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Local youth to re-trace ancestor's journey at end of Civil War


Chris Adams Submitted Photo Chris Adams

Chris Adams, who will graduate from Coffee High School on Saturday morning, will spend Sunday, May 24, retracing the journey his great-great-great-great grandfather, Aaron Ricketson, took from Coffee County to Thomasville in order to regain his citizenship following the end of the Civil War. Adams is a living historian with the 12th Georgia Company C out of Irwinville and as such is recognized as a Confederate soldier with the Army of Tennessee. As a member of this group, Adams is one of the last living Confederate soldiers.

Aaron Ricketson, who lived in Coffee County when the Civil War broke out, was a private with the 63rd Georgia Regiment Company K, Coastal Defense Unit. A number of Coffee Countians belonged to this unit. Private Ricketson, who enlisted in the Confederate Army in 1862, was a combat-hardened veteran who saw action in some of the war’s bloodiest battles, including the shelling of Fort Wagner in South Carolina. Ricketson was inside Fort Wagner for nearly 12 hours as the Union Army pummeled the fort with thousands of rounds of artillery fire.

In 1863, Private Ricketson returned to Coffee County on furlough. While he was home, his unit split after suffering heavy casualties in General William Sherman’s Atlanta Campaign. They were incorporated into other units and ended up surrendering to Sherman’s forces a short time later. Unable to return to his unit, Ricketson was labeled a deserter and had to avoid capture from both Union troops and a local militia headed by Judge Daniel Newbern, whose primary goal was to round up Confederate deserters and send them to prison. Ricketson sought shelter in Atkinson County’s Roundabout Swamp, where a colony of Confederate deserters lived. Prior to the war, Ricketson had made a small fortune in cattle. From 1863 to 1865, Ricketson used his connections in South Florida to bring cattle from the Lake Okeechobee area to South Georgia to feed Confederate troops.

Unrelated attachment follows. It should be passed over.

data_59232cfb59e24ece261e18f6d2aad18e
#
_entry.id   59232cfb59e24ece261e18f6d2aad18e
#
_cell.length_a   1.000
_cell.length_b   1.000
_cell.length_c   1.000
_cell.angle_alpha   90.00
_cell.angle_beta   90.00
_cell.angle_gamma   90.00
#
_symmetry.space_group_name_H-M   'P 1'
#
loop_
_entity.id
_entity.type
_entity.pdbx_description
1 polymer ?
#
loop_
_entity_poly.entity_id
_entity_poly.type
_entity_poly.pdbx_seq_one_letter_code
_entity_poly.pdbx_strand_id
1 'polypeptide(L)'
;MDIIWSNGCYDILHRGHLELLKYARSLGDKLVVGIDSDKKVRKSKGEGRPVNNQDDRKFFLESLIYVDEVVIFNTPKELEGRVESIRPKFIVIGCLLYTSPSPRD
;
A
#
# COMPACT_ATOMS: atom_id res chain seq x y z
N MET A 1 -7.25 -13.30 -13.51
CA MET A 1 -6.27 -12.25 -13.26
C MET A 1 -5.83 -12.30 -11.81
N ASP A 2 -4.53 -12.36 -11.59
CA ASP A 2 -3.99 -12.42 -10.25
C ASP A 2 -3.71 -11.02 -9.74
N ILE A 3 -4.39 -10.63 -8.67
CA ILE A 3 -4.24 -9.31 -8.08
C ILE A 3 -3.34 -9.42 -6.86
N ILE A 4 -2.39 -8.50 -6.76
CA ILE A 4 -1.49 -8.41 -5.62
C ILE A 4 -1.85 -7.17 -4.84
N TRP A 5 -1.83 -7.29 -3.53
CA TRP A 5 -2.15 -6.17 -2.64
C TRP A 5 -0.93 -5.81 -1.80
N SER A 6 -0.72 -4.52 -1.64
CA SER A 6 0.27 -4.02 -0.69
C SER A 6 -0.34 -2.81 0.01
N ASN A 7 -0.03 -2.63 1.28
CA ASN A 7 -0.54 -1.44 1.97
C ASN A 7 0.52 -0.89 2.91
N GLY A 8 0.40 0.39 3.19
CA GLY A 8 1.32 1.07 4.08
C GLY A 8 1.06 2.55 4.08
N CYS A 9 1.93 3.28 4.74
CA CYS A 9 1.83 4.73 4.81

In 1865, when word reached Coffee County that the war had ended, a number of Confederate soldiers went to Thomasville, where Union soldiers were stationed, to take their oaths and re-gain their United States citizenship. On May 25, 1865, Private Aaron Ricketson left Coffee County and made what was probably a two-day journey down to Thomasville to again become an American citizen. To commemorate the trip of his great-great-great-great grandfather, Adams, dressed in his Confederate uniform, will take a similar route from Coffee County to Thomasville on Sunday. “I’m going from Douglas to the Axson and Fales communities then to Roundabout Swamp. From there, I’ll go to Alapaha, Nashville, Morven, and finally to Thomasville,” says Adams. While in Thomasville, Adams will visit the Confederate memorial there and place a small Confederate flag at its base.

Following the war, Ricketson moved to Texas where he became a Texas Ranger. He built a new life for himself in the Lone Star State and became very wealthy. He returned to South Georgia just once after the war, in 1913 to visit family. He is buried in Burnet County, Texas.

“I won’t be walking or riding a horse. I’ll be driving my iron horse,” laughs Adams. “This is a small way for me to recognize something that one of my ancestors did in service to a cause he believed in. After the war, he made a tremendous contribution to society and, like so many other Confederate soldiers, helped build the country we live in today.”

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